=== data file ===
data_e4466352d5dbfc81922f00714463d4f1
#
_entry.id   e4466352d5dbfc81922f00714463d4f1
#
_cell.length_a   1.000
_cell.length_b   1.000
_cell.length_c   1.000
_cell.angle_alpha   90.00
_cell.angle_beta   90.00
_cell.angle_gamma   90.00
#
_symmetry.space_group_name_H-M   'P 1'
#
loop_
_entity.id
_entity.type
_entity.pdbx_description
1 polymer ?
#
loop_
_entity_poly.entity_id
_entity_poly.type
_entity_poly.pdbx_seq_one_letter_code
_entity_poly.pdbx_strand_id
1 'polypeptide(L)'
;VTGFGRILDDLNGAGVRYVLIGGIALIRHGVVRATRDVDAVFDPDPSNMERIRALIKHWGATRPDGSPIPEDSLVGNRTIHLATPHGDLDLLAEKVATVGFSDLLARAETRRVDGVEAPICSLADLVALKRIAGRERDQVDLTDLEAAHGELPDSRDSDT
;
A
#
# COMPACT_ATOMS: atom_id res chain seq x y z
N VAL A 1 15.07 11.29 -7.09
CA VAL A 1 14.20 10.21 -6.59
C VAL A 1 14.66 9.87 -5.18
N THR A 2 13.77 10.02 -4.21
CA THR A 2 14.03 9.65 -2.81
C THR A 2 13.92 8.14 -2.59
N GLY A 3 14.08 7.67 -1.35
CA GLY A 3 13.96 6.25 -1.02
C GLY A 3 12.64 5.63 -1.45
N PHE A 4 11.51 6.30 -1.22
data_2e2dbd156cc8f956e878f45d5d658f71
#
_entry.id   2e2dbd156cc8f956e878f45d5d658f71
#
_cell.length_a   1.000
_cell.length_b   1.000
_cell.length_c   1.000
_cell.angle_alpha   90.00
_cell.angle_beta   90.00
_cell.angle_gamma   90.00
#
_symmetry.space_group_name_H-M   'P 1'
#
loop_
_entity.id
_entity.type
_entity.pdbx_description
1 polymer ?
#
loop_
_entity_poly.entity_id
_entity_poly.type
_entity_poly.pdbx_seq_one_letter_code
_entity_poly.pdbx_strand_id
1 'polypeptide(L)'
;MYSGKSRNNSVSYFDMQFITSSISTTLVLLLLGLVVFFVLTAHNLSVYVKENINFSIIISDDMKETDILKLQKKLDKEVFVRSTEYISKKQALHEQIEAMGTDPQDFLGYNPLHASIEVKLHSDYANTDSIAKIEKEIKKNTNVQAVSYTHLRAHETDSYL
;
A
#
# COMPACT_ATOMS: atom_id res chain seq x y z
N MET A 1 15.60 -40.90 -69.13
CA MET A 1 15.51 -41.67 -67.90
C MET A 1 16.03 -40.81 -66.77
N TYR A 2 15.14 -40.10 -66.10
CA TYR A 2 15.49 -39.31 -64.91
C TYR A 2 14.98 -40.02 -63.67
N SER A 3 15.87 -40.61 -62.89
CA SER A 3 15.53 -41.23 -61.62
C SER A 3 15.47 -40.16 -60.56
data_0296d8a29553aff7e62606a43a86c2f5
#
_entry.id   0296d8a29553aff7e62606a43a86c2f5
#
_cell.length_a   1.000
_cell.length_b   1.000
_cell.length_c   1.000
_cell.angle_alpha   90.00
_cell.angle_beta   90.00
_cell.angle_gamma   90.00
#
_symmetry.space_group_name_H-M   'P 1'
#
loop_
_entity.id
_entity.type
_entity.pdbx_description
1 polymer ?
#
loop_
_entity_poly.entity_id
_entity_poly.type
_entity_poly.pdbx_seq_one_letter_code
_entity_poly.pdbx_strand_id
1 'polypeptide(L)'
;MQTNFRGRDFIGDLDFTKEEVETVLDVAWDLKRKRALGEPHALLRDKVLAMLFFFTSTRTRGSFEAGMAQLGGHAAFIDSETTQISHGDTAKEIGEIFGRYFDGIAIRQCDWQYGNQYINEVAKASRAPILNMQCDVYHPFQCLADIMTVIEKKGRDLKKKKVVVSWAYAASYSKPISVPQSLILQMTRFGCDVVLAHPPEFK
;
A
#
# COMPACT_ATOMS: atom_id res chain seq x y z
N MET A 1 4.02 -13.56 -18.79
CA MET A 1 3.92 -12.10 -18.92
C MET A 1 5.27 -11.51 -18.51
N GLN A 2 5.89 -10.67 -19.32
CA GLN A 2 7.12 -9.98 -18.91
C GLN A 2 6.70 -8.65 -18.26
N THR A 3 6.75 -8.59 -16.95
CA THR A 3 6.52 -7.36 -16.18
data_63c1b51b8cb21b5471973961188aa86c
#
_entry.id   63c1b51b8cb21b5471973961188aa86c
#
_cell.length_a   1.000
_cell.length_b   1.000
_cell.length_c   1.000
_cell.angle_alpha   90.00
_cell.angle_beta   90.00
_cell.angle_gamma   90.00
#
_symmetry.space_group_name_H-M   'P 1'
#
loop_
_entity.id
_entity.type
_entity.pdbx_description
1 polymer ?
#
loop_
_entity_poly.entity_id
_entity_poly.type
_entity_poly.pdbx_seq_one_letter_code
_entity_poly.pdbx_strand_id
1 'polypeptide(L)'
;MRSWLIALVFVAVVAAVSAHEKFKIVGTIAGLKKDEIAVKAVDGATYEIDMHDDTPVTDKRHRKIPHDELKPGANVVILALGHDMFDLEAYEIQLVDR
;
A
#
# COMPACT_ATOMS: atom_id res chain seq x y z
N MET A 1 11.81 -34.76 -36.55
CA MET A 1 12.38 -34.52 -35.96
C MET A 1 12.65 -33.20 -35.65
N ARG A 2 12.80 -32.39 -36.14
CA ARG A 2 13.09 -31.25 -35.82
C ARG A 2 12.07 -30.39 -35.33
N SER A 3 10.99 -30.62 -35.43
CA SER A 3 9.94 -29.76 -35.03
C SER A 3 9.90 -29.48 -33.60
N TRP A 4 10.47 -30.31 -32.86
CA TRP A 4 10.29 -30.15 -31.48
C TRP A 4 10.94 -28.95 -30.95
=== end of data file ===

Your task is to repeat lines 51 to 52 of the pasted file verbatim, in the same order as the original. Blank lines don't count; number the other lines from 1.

#
_symmetry.space_group_name_H-M   'P 1'